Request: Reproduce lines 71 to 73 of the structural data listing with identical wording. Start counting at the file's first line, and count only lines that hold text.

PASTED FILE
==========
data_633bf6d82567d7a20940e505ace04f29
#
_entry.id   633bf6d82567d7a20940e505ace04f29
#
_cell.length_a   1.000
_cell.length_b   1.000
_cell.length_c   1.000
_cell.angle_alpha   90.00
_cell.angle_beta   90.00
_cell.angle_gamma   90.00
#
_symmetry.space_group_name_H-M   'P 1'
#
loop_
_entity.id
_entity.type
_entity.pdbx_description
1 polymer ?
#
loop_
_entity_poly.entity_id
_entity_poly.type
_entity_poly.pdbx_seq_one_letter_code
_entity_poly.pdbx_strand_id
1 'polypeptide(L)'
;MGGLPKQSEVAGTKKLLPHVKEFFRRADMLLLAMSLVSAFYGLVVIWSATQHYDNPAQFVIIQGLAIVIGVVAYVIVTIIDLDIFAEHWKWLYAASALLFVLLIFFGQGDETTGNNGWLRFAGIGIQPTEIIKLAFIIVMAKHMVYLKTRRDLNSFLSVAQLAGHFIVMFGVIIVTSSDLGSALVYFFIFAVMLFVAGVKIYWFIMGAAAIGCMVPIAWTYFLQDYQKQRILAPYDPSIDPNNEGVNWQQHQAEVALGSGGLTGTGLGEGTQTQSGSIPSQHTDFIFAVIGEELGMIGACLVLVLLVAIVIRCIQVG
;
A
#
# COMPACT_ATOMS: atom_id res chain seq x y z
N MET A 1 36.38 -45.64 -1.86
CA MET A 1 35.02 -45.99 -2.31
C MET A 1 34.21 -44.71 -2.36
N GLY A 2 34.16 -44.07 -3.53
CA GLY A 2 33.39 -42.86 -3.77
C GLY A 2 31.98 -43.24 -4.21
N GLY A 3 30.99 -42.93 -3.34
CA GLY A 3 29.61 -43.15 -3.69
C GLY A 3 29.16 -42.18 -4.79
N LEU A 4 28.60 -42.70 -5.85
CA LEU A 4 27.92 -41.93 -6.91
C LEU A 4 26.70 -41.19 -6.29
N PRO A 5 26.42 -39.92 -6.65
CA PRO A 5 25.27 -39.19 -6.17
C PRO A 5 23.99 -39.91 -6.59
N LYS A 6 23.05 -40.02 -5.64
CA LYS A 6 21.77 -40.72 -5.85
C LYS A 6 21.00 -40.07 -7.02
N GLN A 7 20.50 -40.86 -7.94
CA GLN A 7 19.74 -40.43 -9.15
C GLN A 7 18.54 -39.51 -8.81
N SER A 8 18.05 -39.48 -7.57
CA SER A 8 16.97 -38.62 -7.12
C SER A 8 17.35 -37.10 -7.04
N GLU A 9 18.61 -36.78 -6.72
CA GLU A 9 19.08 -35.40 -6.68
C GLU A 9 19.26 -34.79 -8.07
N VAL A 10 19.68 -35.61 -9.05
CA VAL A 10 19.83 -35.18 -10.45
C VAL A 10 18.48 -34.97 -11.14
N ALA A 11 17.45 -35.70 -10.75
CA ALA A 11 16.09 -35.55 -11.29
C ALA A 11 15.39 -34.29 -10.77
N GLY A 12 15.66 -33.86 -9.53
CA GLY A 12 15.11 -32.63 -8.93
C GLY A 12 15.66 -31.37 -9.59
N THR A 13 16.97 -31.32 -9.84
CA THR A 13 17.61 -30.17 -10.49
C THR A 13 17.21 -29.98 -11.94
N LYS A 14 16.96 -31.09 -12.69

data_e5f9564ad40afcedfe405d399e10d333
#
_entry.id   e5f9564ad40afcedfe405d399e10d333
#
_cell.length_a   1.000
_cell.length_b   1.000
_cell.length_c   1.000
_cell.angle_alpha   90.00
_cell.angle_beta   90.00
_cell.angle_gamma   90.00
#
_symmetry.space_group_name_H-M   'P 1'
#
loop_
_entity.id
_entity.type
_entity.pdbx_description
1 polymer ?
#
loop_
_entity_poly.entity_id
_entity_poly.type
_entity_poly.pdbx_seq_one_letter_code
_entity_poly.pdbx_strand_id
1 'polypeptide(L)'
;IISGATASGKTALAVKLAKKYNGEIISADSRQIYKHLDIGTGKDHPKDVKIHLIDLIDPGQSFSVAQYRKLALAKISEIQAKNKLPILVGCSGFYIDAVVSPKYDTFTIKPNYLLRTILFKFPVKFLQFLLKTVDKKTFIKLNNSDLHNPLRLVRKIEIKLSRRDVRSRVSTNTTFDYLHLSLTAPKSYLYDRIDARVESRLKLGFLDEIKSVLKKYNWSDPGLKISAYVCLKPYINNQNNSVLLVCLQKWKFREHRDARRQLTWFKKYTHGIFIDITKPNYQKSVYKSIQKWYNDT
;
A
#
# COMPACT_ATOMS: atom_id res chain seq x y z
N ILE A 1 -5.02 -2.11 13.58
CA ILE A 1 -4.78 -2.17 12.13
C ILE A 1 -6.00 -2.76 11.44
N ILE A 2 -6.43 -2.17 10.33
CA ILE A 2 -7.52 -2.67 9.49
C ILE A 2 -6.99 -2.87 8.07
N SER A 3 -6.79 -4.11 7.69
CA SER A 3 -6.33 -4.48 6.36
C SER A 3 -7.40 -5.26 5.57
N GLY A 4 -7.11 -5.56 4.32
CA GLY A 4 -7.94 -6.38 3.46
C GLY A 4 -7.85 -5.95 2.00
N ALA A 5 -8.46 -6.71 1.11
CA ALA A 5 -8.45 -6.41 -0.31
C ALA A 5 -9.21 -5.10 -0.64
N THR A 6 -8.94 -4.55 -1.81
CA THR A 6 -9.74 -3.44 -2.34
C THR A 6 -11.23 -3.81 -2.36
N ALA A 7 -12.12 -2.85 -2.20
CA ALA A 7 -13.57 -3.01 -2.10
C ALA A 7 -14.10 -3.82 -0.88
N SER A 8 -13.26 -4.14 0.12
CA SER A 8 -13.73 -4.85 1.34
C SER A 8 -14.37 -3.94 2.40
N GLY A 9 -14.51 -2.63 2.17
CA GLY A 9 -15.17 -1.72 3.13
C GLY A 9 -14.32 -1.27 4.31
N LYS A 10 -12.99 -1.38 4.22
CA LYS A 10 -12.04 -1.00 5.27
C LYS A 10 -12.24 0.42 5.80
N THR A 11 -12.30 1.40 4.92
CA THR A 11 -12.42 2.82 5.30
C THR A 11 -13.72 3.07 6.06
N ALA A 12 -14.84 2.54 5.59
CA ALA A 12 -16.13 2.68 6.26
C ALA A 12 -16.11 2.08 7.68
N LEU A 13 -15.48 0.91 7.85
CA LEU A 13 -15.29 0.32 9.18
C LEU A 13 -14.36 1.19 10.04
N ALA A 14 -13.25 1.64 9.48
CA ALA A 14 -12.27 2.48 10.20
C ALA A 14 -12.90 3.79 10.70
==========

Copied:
data_e5f9564ad40afcedfe405d399e10d333
#
_entry.id   e5f9564ad40afcedfe405d399e10d333